Having a mixture of bullets filling the screen as well as a mixture of enemy colours really is harsh. Add that to the fact you get three chances for mistakes before you have to start the level over, the challenge level here is going to keep you engaged for ages if you’re an Ikaruga newbie. At the end of each level, by which time you’ll see that the enemies are becoming noticeably tougher, a boss battle will begin, and again you’ll need to switch between colours for different stages while overcoming another seemingly unavoidable avalanche of shots. It’s almost as if every single aspect of the game was added with the developers thinking of ways that they might increase the difficulty – collide with an enemy ship of a different colour? Death. Forget which colour you are and brush against the wrong enemy beam? Death. Collide by accident into an inanimate object because you were too busy focusing on the nightmares of shots ready to eviscerate you at a moment’s notice? Yes, have yourself a third helping of death.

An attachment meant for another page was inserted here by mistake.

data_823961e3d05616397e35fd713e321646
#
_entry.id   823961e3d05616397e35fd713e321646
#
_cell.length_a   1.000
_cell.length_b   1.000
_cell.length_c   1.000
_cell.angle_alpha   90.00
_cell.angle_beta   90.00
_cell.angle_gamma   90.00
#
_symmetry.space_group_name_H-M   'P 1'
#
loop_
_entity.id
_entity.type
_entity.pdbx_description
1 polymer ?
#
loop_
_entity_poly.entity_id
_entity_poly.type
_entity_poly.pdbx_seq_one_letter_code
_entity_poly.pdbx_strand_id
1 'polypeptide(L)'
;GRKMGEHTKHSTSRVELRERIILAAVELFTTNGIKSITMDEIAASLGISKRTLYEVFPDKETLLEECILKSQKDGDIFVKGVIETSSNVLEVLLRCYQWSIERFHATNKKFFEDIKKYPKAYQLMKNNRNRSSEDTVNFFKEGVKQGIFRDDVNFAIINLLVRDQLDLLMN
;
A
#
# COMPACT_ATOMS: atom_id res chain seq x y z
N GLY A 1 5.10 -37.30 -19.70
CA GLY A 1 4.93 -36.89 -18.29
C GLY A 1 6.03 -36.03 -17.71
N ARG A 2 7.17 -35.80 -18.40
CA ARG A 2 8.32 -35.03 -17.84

Massive bosses are here to ruin your day. Knowing you have to play through an entire level again if they kill you is the worst.

The game is playable in both single player and co-op modes, but it’s the online leaderboards, an improvement on the Gamecube edition, which will keep players on the longer term. The higher-performers are already posting scores to make the new-starters shudder, and it’s an extra strain on the brain required if you want to improve your scores, with bonus points awarded for taking down chains of three of the same colour enemy in a row. Thankfully, there’s an extra incentive beyond just high scores to do this – you’ll get homing missiles which you should save for the end-level bosses to prove a real lifesaver. But the game wants to make sure you’re really battling a high level of difficulty with the leaderboards, because any fiddling with the settings to make things easier results in automatic disqualification from posting your scores. You’re going to need to head to the settings to add more lives and continues to start with – that’s a better tutorial entry mode than what the game offers naturally.